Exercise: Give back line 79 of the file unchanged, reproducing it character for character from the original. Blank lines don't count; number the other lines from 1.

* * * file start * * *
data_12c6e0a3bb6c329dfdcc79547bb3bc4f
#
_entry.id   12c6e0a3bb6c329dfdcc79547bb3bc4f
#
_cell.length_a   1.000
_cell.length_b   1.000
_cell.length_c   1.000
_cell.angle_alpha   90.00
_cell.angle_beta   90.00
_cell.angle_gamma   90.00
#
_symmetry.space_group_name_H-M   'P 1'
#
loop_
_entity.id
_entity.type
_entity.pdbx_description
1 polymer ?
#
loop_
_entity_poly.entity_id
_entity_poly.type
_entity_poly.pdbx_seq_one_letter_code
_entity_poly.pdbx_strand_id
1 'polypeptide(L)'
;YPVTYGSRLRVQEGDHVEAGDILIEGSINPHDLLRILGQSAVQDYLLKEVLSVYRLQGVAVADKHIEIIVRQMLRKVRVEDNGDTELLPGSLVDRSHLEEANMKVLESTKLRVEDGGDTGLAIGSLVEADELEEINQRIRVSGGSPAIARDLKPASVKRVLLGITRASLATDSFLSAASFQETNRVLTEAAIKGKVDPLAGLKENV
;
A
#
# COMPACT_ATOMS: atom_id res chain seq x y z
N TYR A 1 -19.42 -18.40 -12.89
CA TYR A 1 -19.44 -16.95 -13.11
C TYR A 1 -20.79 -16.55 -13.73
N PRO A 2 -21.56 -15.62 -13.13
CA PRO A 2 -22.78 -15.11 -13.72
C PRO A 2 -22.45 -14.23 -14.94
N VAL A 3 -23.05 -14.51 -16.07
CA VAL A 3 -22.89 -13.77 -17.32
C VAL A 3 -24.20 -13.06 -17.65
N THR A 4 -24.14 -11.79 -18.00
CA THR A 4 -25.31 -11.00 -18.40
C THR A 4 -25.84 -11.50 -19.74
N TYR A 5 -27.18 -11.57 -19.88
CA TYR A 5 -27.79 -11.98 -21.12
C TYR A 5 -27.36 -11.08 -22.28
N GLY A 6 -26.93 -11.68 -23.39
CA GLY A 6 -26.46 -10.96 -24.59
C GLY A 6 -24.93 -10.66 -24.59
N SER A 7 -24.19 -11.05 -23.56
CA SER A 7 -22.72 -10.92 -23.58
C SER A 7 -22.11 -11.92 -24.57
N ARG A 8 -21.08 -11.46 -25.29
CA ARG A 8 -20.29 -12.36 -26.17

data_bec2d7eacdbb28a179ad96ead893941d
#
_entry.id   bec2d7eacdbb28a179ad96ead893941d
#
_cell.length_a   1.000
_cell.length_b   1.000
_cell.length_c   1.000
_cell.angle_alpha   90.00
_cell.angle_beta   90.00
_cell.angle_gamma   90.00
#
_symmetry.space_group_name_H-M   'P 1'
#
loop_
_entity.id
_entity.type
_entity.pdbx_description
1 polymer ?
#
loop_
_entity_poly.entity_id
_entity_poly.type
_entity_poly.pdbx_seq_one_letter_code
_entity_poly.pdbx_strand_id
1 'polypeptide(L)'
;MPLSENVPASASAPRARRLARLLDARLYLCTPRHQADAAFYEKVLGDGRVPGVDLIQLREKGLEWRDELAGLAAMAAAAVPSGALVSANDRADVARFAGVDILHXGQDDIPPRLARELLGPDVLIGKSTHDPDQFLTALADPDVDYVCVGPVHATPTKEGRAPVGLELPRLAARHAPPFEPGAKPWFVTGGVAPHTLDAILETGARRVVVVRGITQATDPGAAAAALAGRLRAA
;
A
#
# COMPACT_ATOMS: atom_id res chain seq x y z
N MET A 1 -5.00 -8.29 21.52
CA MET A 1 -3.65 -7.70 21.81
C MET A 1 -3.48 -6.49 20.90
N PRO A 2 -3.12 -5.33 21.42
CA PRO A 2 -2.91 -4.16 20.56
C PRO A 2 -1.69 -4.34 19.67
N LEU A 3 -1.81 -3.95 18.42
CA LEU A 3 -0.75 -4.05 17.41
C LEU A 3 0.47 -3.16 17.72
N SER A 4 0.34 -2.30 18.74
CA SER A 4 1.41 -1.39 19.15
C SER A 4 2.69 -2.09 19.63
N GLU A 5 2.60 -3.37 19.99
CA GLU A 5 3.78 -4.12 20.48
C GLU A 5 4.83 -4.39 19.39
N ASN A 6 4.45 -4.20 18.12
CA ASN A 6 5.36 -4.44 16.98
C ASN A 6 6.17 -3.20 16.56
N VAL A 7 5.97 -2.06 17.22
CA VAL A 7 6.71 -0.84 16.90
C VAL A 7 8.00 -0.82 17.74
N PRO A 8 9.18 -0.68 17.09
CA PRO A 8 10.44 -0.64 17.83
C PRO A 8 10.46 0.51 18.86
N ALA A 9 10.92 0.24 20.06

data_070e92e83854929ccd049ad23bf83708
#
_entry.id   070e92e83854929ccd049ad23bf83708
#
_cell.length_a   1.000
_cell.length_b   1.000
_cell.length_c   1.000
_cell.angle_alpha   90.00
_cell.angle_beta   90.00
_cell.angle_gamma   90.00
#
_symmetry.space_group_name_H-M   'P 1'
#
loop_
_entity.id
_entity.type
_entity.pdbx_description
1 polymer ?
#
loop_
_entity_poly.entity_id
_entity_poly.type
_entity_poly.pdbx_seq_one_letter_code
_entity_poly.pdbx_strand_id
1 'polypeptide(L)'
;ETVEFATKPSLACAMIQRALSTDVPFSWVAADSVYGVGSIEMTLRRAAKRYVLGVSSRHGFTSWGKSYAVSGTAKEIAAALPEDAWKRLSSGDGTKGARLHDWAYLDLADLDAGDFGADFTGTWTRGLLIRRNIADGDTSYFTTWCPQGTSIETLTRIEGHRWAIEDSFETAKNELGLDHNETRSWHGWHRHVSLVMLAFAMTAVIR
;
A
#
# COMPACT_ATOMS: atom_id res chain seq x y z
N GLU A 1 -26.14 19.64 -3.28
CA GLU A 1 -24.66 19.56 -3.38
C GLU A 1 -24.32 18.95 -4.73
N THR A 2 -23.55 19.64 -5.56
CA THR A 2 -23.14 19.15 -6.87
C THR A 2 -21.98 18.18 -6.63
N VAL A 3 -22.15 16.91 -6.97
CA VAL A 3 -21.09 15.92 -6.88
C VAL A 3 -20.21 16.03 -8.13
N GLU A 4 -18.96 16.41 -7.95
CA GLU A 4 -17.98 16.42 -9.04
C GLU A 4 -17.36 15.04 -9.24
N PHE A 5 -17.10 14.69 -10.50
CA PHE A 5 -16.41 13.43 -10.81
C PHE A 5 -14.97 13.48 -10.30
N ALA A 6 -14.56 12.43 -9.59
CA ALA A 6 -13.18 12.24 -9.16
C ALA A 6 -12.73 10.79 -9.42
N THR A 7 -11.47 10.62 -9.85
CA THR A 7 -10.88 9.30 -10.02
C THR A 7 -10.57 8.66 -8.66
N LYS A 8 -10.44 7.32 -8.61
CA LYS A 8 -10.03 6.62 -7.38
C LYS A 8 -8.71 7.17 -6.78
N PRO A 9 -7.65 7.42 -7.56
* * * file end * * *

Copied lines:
;MPLSENVPASASAPRARRLARLLDARLYLCTPRHQADAAFYEKVLGDGRVPGVDLIQLREKGLEWRDELAGLAAMAAAAVPSGALVSANDRADVARFAGVDILHXGQDDIPPRLARELLGPDVLIGKSTHDPDQFLTALADPDVDYVCVGPVHATPTKEGRAPVGLELPRLAARHAPPFEPGAKPWFVTGGVAPHTLDAILETGARRVVVVRGITQATDPGAAAAALAGRLRAA